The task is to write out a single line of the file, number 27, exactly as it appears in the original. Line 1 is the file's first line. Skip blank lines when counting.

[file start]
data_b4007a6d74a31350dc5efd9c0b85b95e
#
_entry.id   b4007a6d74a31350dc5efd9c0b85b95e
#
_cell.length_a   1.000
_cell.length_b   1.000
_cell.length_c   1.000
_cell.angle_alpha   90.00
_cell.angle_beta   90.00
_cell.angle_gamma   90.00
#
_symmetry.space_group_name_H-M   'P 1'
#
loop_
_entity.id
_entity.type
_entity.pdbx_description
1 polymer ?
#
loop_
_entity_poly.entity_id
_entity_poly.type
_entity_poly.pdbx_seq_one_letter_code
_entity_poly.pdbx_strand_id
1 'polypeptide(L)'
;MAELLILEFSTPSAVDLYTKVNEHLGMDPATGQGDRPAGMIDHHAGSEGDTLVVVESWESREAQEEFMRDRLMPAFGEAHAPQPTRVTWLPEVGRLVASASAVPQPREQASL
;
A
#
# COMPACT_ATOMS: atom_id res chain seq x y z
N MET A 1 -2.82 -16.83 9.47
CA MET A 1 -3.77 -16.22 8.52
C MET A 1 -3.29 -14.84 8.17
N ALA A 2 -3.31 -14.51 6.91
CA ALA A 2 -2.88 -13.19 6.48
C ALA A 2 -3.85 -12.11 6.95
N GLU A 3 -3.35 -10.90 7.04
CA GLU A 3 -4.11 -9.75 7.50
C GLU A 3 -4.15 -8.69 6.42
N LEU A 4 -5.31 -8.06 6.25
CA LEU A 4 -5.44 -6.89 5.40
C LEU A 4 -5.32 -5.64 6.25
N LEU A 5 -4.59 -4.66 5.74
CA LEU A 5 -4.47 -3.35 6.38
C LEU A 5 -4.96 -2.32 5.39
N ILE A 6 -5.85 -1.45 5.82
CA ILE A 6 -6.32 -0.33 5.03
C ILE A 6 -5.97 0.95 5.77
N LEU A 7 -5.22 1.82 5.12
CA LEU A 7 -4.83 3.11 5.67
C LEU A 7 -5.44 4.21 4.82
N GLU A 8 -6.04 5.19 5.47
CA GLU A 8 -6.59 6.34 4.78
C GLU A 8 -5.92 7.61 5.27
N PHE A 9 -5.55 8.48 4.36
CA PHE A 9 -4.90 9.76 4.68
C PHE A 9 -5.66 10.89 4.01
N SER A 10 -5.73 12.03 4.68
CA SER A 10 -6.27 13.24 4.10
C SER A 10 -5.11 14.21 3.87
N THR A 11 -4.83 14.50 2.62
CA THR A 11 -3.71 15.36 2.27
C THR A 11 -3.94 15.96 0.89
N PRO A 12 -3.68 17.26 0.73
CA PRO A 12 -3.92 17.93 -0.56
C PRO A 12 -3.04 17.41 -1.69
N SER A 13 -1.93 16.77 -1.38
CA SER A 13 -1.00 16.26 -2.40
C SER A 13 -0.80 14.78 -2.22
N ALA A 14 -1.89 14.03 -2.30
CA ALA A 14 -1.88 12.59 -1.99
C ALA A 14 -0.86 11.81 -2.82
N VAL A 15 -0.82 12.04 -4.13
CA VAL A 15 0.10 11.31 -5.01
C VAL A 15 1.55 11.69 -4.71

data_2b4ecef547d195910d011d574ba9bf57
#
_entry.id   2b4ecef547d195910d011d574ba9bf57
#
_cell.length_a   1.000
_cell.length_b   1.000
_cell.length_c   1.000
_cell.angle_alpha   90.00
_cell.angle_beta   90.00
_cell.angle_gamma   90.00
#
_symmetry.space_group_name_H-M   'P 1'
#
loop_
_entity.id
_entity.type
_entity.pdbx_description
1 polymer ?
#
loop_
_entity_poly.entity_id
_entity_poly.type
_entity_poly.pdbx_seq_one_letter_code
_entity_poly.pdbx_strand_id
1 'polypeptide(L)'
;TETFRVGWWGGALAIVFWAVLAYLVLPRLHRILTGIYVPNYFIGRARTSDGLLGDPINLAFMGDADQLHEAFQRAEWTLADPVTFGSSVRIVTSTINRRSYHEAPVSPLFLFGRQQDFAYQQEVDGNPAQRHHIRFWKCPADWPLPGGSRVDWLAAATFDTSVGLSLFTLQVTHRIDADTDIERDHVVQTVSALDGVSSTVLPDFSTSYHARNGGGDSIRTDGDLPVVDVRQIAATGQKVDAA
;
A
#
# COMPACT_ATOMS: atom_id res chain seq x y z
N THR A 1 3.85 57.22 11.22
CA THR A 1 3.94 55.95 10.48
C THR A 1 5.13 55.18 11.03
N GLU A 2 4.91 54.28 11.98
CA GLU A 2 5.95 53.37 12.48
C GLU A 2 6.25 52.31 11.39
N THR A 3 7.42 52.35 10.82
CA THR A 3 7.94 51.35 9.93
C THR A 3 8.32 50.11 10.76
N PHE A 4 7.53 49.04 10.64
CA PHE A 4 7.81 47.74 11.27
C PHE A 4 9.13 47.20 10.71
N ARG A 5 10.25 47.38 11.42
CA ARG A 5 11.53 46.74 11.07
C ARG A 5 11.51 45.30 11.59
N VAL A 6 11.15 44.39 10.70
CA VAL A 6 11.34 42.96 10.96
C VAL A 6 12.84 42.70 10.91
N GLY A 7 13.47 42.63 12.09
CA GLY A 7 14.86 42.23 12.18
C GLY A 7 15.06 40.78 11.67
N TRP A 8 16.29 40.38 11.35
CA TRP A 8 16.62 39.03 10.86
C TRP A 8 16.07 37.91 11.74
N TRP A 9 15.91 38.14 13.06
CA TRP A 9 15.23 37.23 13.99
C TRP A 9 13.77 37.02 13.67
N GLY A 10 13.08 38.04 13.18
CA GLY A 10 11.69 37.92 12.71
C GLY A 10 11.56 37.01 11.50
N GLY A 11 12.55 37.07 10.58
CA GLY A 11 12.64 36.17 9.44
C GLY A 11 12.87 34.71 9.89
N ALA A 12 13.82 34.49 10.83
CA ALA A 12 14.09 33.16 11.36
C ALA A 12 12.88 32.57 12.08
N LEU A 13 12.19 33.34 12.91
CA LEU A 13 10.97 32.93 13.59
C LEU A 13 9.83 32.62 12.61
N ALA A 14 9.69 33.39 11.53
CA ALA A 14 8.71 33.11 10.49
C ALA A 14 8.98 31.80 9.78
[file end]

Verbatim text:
;